“Can you build over-the-top of my existing roof or does it need to be removed?”
If it turns out that a new roof is in your future, the next step is determining if you want to remove the old roof, or build on top of your current roof. The following guidelines will help inform you of the possibilities, and advantages vs. disadvantages of shingling over an existing roof.
• The main reason that building over-the-top of an existing roof is an attractive option is price. Adding a layer onto an existing layer of asphalt shingles will save you from having to pay for the removal process.
• This is not a realistic option for the majority of roofing renovations, however, a roof that is in relatively good condition can be a candidate for this choice.
• In order for you roof to support the extra weight of an additional layer, your existing shingles need to be in above-average condition. If your shingles are bent, cupped, warped, or your current roof is leaking, adding an additional layer of shingles is not the recommended option.
Removal and New Roof Install
• A single layer of existing asphalt shingles can be roofed over once, but adding layers upon layers can involves significant risk. Keeping the existing roof means keeping the old flashings and vent boots. Often times, layered roofing is a temporary fix that then turns into a much larger and more expensive problem down the road.
• Another disadvantage of adding an additional layer of asphalt shingle to an existing roof is the added weight involved. This could compromise the structural integrity of your roof, as well as adding significant cost to the next time your roof needs replaced. At that point, you’d be responsible for paying someone to remove multiple layers of roofing, instead of an easier to remove single layer.
• Warranty concerns also come into play when considering layered re-roofing. Some manufacturers will regard the warranty as invalid because layering new roofing over old shingles can affect the performance of the material.
“What exactly is a roof deck and why does it matter?”
That’s a great question! The roof deck is the roofing material layer found in between the primary structural components and the insulated layers in a roofing system. Roof decking is applied over roof trusses to create a smooth surface to accept roof felt, shingles, shakes, or other finishing materials. Roof decking needs to be strong enough to support the shingles and snow and fastened well enough to withstand high wind. Although the roof deck does not get as much recognition as your shingles, its purpose should not be overlooked. The roof deck is the most important part of your roof, just like the foundation of your home is the most important part of its structure. The following are the most common types of roof decking.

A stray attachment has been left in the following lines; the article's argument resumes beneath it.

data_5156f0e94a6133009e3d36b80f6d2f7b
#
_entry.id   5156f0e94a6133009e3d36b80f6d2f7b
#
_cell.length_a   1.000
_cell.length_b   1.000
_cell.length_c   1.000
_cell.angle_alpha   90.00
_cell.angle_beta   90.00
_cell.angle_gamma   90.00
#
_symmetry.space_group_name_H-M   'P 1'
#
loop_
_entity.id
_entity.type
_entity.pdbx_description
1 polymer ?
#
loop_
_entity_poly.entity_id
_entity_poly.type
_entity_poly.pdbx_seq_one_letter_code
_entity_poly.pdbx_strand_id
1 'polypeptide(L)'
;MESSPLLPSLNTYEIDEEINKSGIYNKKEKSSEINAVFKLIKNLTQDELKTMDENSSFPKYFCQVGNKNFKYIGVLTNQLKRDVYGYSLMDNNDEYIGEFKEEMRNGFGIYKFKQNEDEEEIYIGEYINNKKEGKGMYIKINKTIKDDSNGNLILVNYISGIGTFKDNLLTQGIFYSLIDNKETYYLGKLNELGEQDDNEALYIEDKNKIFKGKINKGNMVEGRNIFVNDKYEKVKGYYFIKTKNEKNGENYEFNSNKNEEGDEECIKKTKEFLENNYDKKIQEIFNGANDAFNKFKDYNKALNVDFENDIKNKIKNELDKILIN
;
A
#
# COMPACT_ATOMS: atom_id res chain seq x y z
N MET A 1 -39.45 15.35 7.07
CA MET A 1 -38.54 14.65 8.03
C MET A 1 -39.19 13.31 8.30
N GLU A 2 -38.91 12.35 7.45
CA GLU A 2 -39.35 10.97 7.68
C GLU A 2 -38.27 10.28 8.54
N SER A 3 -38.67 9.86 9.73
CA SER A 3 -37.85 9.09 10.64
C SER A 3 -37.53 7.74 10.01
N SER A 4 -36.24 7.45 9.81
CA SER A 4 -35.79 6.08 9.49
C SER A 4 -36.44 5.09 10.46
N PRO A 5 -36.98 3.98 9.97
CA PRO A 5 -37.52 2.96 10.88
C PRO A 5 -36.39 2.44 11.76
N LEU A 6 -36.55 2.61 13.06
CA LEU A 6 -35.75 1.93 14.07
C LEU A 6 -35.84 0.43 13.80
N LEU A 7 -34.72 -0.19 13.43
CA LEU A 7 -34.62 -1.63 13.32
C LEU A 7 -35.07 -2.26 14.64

Although it may seem easily destructible, plywood is actually considerable more durable than people think. It is made from veneer sheets of wood and combined together to create multiple layers. As a result, plywood is capable of lasting for years and resists moisture without any problems. Even when wet, plywood can easily dry out, decreasing the chance of damage.
Oriented Strand Board Sheathing (OSB)
This type of decking is made from wood strands and a waterproof resin which allows is to resist moisture. It is very rigid and capable of enduring years with little, to no, damage. OSB is typically less expensive than other options, because it does not offer the same level of durability as other roof decking materials.
1 X Material
Most homes build prior to the 1990’s were built with 1 X roof decks, with 1X6 and 1X8 being the most common. These boards are fastened horizontally to the trusses with slight gaps between each board. Older residential roofs often feature the 1X6 boards, which meet in tongue-in-groove joints. Tongue-in-groove decking is necessary when the ceiling is exposed and the underside of the decking is visible from below or inside the room.
Only 3% of roofing contractors in North America are Master Elite Certified through GAF. Click Here to learn more about the Dayus Advantage.
Roofing 101 Topics
- Roof Design Types
- Early Deterioration
- Warning Signs
- Problem Areas
- Building Code
- Deck Preparation
- Material Options
- Metal Flashings
- Valleys & Ridges
- Common Mistakes
50 years materials defects coverage and a 25 year workmanship guarantee makes the GAF Golden Pledge one of the best warranties in the industry today! Click here to learn more.